• Excellent!

  • 'When' and 'where' are relative adverbs

  • that describe places or times,

  • and that can be used in the same way

  • as 'who', 'which', 'whose' and 'that'.

  • However,

  • 'when' and 'where' can always be replaced

  • by 'which' and a preposition.

  • The choice of preposition depends on the context,

  • so be careful!

  • Well done both of you!

  • Three points each.

  • On to question two.

  • We've just seen that sometimes

  • relative clauses have prepositions in them.

  • How does the position of the preposition

  • relate to the relative clause's formality?

  • The preposition can be in two positions

  • immediately before the relative clause

  • or at the end of the relative clause.

  • Leslie?

  • Well done!

  • The preposition can appear in two positions.

  • If it appears before the relative pronoun,

  • the sentence is more formal.

  • This is in a more written style.

  • If it is at the end of the relative clause,

  • the sentence is less formal.

  • This is more spoken.

  • Good job. Two points for you.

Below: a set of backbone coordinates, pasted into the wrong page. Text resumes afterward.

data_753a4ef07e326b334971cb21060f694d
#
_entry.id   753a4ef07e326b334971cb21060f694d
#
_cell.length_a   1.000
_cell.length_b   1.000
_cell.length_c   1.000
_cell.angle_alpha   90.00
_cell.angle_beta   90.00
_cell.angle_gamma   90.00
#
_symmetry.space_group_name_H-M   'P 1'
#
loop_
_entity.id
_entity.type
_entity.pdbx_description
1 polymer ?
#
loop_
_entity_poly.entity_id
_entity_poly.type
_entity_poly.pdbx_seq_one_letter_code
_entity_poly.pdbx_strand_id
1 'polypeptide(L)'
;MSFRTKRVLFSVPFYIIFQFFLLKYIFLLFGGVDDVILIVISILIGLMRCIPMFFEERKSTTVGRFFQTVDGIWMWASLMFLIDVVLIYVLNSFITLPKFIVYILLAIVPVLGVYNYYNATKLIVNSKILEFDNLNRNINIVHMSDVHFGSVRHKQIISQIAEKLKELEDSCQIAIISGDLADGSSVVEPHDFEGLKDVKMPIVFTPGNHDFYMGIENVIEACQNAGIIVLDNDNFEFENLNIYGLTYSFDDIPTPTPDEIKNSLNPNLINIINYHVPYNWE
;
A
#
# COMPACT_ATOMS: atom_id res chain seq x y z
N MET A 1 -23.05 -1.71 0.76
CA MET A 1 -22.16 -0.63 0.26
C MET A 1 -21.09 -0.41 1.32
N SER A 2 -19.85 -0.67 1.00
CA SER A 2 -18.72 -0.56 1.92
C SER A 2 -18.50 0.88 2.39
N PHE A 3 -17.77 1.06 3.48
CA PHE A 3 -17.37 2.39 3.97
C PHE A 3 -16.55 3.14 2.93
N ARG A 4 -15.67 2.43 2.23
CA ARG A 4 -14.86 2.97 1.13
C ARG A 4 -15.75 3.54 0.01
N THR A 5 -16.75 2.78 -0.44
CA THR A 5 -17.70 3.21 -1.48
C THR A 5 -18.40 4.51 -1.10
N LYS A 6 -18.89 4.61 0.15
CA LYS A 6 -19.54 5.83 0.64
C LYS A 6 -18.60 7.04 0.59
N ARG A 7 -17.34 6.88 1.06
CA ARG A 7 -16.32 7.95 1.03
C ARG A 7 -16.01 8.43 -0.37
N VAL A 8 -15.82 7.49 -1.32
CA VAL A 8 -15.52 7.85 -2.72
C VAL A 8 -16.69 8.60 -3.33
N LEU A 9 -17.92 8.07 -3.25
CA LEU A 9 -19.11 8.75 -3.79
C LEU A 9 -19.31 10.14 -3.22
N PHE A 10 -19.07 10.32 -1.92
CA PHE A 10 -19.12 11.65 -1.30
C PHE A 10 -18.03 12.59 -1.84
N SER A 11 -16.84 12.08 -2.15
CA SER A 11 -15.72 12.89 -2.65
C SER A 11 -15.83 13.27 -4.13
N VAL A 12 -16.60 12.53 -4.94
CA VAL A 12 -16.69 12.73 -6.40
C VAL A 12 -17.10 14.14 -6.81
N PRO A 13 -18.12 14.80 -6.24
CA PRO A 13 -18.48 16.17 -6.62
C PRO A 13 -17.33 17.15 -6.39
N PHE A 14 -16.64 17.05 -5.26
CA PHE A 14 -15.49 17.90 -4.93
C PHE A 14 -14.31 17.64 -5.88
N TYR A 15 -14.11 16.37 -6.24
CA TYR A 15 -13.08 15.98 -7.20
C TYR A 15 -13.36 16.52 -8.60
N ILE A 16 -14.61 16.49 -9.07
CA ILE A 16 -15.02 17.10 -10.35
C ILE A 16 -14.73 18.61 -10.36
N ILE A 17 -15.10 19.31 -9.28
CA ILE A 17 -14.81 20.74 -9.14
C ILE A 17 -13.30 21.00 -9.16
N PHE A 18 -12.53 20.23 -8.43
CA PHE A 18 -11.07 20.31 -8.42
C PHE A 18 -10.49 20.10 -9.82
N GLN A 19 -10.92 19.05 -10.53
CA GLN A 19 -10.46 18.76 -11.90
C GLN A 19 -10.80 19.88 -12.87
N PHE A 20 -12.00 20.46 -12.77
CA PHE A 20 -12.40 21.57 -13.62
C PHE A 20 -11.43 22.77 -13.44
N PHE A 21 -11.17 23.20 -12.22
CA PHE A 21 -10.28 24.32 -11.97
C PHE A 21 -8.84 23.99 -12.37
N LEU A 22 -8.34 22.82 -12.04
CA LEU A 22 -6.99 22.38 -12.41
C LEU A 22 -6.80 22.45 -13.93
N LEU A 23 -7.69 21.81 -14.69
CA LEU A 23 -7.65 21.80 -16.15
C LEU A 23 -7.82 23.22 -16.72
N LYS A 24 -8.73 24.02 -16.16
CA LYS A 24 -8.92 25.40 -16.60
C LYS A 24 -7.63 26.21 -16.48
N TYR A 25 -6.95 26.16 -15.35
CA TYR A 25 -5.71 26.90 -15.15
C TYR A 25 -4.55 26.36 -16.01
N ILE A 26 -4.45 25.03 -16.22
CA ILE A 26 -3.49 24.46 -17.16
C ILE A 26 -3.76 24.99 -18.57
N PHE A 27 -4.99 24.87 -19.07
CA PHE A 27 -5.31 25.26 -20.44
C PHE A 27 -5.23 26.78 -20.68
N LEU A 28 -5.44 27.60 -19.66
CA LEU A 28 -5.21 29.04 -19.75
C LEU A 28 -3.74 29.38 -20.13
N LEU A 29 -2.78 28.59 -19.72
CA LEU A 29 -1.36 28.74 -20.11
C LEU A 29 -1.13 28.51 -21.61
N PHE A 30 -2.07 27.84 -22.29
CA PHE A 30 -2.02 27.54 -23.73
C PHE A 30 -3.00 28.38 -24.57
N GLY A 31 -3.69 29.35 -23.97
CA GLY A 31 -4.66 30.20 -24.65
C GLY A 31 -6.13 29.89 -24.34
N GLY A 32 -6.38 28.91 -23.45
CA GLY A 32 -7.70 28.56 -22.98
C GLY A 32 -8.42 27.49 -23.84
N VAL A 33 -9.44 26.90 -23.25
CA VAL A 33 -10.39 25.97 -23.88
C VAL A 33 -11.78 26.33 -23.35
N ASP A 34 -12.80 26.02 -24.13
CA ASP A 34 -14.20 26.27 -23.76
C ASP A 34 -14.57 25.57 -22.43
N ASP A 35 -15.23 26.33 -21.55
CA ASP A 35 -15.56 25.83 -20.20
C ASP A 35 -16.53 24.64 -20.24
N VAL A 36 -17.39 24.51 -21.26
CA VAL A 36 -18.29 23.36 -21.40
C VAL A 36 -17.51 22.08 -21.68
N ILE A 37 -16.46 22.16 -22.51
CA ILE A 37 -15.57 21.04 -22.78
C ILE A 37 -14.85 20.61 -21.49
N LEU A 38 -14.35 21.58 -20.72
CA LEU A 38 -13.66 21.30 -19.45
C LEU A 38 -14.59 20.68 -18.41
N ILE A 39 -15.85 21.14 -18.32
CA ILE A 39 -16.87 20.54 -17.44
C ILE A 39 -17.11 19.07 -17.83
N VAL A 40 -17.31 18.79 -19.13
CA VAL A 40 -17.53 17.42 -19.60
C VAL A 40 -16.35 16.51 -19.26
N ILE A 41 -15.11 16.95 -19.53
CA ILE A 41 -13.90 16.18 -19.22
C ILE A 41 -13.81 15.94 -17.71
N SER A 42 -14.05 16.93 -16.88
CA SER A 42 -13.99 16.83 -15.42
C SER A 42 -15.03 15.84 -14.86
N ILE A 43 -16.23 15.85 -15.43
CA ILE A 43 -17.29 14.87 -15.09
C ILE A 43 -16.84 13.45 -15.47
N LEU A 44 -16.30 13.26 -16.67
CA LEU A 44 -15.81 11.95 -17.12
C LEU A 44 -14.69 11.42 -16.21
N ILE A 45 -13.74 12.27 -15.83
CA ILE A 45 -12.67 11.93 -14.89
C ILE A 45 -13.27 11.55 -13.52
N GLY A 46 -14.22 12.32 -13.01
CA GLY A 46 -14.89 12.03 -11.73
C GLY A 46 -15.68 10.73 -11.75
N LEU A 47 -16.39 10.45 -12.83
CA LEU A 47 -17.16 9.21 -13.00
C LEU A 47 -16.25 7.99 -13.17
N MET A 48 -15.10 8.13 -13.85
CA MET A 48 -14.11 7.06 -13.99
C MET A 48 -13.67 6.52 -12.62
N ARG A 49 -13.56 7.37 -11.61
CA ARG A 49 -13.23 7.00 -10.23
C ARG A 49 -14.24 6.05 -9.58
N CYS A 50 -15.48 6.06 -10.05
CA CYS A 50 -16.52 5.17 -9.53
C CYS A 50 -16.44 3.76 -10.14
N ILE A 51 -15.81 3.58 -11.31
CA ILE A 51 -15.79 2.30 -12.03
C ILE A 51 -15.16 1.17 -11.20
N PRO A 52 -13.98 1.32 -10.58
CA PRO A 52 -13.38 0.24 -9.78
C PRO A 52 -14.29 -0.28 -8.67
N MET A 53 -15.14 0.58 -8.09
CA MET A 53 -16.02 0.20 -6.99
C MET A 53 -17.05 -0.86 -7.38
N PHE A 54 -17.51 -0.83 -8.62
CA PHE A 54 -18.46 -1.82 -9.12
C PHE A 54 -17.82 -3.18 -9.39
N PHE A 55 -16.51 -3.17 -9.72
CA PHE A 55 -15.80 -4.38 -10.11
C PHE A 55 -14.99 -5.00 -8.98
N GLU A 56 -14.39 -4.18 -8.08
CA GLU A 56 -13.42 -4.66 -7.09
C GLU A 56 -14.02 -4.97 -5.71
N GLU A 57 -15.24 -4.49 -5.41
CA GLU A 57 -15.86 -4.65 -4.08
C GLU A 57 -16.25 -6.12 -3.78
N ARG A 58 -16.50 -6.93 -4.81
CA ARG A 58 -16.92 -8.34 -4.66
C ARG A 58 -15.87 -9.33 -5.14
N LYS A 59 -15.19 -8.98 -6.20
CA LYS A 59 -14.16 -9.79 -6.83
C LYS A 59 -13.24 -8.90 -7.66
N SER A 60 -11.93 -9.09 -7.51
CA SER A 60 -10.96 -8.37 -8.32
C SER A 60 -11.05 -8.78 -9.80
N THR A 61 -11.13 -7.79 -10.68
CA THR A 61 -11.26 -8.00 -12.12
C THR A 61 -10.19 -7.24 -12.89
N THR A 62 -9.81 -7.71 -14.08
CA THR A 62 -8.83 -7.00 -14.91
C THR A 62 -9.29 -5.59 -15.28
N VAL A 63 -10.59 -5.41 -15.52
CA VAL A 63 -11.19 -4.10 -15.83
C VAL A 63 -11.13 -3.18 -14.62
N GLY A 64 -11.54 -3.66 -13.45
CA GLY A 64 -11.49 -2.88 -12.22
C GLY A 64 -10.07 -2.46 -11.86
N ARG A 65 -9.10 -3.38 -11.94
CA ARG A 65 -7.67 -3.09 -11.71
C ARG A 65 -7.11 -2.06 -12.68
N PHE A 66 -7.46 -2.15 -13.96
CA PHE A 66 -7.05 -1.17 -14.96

• Let's have a quick-fire practice round, eh?

  • Look at these sentences

  • and tell me if they're formal or informal.

  • This is the hospital in which I was born.

  • Formal.

  • Correct!

  • There's the boy (who) I got the book from.

  • Informal.

  • Correct.

  • This is the medicine

  • (which) your friend can't live without.

  • Informal.

  • Correct!

  • She's the business person

  • from whom I learned everything.

  • Formal.

  • Correct!

  • And for a bonus point,

  • can you tell me why the last sentence was

  • even more formal?

  • Not only is the preposition before the relative pronoun,

  • but the speaker has used 'whom',

  • which is an object form of 'who' and is also formal.

  • Leslie?

  • Well done Kate!

  • 'Whom' is a relative pronoun used for people,

  • but only when they are the object of the relative clause!

  • It's quite formal and not spoken much,

  • but it looks nice in writing!